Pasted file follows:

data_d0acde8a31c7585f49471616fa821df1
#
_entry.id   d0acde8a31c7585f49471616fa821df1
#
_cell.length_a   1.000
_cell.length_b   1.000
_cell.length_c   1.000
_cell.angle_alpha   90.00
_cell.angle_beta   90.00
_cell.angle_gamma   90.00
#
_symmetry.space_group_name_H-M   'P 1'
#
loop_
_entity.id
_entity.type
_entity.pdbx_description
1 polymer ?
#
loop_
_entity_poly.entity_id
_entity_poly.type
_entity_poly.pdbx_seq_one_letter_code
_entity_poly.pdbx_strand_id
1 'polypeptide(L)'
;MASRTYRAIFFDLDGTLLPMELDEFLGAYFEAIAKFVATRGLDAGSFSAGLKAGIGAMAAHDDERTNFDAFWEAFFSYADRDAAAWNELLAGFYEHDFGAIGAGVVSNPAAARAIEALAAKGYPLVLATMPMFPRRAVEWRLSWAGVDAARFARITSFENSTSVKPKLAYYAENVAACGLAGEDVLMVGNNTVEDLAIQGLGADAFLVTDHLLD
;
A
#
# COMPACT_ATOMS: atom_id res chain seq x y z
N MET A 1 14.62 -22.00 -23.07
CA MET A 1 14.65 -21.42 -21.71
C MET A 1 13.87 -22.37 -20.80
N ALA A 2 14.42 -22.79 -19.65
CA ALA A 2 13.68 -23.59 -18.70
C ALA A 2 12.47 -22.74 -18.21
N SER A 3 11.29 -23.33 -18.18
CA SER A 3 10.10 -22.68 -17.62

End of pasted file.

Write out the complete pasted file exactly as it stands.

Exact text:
data_d0acde8a31c7585f49471616fa821df1
#
_entry.id   d0acde8a31c7585f49471616fa821df1
#
_cell.length_a   1.000
_cell.length_b   1.000
_cell.length_c   1.000
_cell.angle_alpha   90.00
_cell.angle_beta   90.00
_cell.angle_gamma   90.00
#
_symmetry.space_group_name_H-M   'P 1'
#
loop_
_entity.id
_entity.type
_entity.pdbx_description
1 polymer ?
#
loop_
_entity_poly.entity_id
_entity_poly.type
_entity_poly.pdbx_seq_one_letter_code
_entity_poly.pdbx_strand_id
1 'polypeptide(L)'
;MASRTYRAIFFDLDGTLLPMELDEFLGAYFEAIAKFVATRGLDAGSFSAGLKAGIGAMAAHDDERTNFDAFWEAFFSYADRDAAAWNELLAGFYEHDFGAIGAGVVSNPAAARAIEALAAKGYPLVLATMPMFPRRAVEWRLSWAGVDAARFARITSFENSTSVKPKLAYYAENVAACGLAGEDVLMVGNNTVEDLAIQGLGADAFLVTDHLLD
;
A
#
# COMPACT_ATOMS: atom_id res chain seq x y z
N MET A 1 14.62 -22.00 -23.07
CA MET A 1 14.65 -21.42 -21.71
C MET A 1 13.87 -22.37 -20.80
N ALA A 2 14.42 -22.79 -19.65
CA ALA A 2 13.68 -23.59 -18.70
C ALA A 2 12.47 -22.74 -18.21
N SER A 3 11.29 -23.33 -18.18
CA SER A 3 10.10 -22.68 -17.62